to popular opinion, the school board and administrators do have
the authority to set certain guidelines or rules to be observed
by students, as well as faculty and staff. This is similar to
the idea of congressmen, senators and the president making laws
to keep our society safe and organized. While not every person
agrees with each and every one of these laws, one must obey these
laws until they are changed-using the proper procedure. After
all, in the democracy in which we live, the American people do
have a voice and a right to choose. If someone chooses not to
obey one of these laws just because he/she does not agree with
it, then he/she must expect to suffer the consequences of his/her
actions and take responsibility for those actions. After all,
without laws, our society would be anarchy; full of chaos and
disorder. Society would cease being a functional and progressive
In the same way, schools must enforce certain rules in order
for the main function - education - to commence. These rules
must include some guidelines concerning student and faculty dress.
Students have enough distractions in their hectic lives; dress
should not be an issue. For example, a beautiful female student
who decides to come to school topless would be a bit much for
any other student to ignore. I imagine even Mr. Fouche would
be a bit distracted. At any rate, the learning process would
be interrupted, leading to a misfunction of classes and school.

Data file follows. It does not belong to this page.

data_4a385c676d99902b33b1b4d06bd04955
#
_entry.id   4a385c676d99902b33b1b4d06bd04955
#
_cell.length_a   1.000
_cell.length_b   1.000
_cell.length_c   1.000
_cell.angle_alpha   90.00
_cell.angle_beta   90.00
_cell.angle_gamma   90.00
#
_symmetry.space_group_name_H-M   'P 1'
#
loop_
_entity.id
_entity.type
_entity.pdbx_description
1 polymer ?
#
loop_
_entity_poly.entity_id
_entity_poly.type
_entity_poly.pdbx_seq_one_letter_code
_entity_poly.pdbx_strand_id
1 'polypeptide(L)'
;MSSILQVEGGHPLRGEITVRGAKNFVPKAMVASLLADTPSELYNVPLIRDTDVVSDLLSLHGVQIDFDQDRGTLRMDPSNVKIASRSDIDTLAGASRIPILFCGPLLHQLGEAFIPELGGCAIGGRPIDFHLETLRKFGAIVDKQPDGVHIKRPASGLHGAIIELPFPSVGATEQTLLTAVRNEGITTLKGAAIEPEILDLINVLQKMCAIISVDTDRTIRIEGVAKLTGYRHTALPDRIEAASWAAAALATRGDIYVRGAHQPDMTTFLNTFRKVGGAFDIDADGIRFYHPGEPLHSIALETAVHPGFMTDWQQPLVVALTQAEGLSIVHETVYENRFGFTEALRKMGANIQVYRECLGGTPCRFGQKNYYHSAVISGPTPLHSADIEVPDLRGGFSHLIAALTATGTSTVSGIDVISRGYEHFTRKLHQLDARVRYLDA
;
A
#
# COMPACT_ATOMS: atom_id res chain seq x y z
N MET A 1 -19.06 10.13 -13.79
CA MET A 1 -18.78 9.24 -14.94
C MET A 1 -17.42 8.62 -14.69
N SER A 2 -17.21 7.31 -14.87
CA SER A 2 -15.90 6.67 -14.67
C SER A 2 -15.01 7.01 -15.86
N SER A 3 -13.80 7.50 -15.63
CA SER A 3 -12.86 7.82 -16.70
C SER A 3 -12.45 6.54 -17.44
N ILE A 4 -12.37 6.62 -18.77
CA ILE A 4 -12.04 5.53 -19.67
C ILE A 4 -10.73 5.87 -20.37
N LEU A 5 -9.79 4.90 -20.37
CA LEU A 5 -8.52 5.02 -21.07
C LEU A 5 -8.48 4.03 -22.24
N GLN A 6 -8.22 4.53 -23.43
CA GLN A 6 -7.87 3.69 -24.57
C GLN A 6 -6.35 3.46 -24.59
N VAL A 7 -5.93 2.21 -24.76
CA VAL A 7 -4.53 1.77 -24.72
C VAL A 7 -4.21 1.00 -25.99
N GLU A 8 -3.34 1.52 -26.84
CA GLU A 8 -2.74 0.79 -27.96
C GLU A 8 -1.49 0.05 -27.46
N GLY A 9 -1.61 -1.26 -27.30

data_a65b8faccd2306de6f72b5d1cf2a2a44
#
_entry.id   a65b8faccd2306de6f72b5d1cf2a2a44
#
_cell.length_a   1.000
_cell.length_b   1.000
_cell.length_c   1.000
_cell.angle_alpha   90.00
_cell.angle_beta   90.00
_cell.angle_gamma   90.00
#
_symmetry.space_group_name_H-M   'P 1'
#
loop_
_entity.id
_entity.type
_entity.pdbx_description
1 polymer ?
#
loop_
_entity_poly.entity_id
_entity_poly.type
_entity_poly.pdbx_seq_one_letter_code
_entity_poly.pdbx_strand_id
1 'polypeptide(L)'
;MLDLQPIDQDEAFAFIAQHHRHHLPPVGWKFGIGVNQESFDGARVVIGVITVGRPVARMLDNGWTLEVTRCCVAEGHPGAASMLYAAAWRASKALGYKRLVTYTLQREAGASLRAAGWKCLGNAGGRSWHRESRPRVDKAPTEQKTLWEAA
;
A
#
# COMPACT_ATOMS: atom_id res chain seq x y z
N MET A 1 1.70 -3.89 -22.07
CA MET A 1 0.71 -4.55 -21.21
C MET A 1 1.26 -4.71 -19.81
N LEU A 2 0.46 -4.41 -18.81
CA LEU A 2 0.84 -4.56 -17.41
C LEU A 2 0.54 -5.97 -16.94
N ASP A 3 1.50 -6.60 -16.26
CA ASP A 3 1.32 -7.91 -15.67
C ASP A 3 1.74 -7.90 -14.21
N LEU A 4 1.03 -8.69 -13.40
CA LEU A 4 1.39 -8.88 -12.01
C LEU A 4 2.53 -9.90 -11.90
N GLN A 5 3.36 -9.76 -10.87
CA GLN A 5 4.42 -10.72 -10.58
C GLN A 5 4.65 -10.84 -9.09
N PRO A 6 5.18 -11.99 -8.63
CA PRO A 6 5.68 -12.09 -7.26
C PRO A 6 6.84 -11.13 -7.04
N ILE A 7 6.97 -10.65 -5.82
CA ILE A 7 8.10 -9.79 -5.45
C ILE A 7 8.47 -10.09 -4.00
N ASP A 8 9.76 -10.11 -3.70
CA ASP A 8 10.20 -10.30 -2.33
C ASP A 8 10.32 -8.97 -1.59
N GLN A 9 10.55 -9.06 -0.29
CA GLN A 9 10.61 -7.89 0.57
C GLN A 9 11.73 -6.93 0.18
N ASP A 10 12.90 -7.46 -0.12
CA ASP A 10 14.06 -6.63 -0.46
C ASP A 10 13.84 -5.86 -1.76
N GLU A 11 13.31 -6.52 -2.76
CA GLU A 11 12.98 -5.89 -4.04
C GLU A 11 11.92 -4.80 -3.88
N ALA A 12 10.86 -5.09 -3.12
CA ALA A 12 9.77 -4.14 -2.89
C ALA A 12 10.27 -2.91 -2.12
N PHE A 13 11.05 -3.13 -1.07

Again, someone has to be in charge - someone has to set the guidelines.
In our society, this means the school board and administration.
It is my understanding that at least in the Banks County school
system input from parents and students is welcomed and considered
by those in authority before decisions concernig dress are made.
Integrity is defined by Webster's as "honor; adherance to
a code of ethics or morals; soundness." Perhaps it would
behoove the "we" referred to by Mr. Fouche to look
again at the ideas of honor and integrity. The idea that a dress
code, or any other rule for that matter, is intended to stifle
the individuality of students is extremely uninformed and predictably
immature. As a teenager, my mother complained about the dress
code at her high school because the female students were not
allowed to wear pants. As a teenager, I complained about my high
school's dress code because students were not allowed to wear
shorts. Today, in the most unrestricted situation in the history
of our society, teenagers complain because there is a dress code
Rules for student safety and the sake of education are necessary.
Without them, "we" could be headed to a lawless and
chaotic society begun by people who, according to Mr.Fouche,
are trying to "...show them that you don't always know what
Sincerely, Cara Bray
Language Arts Department, Banks County High School
The Banks County News
May 17, 2000
My only son will soon be leaving home
I have tried to write this column several
times today. I write a few lines and decide not to use them.
So I start over. It's a difficult column to write. You see, like
many other parents, I have a child who is graduating this week.
Actually, I have two.
Aly is graduating from kindergarten and although it is a milestone
in her life and I am very proud of her, her brother is graduating
from high school the same day. As I reflect on the past 18 years,
memories flood from my mind and heart, and inevitably the tears
begin to flow.
Jason is my only son and although he now stands 6'6" tall,
he will always be my "little boy." I have often heard
that daddies have a special bond with their little girls. I believe
moms have the same special bond with their sons. My relationship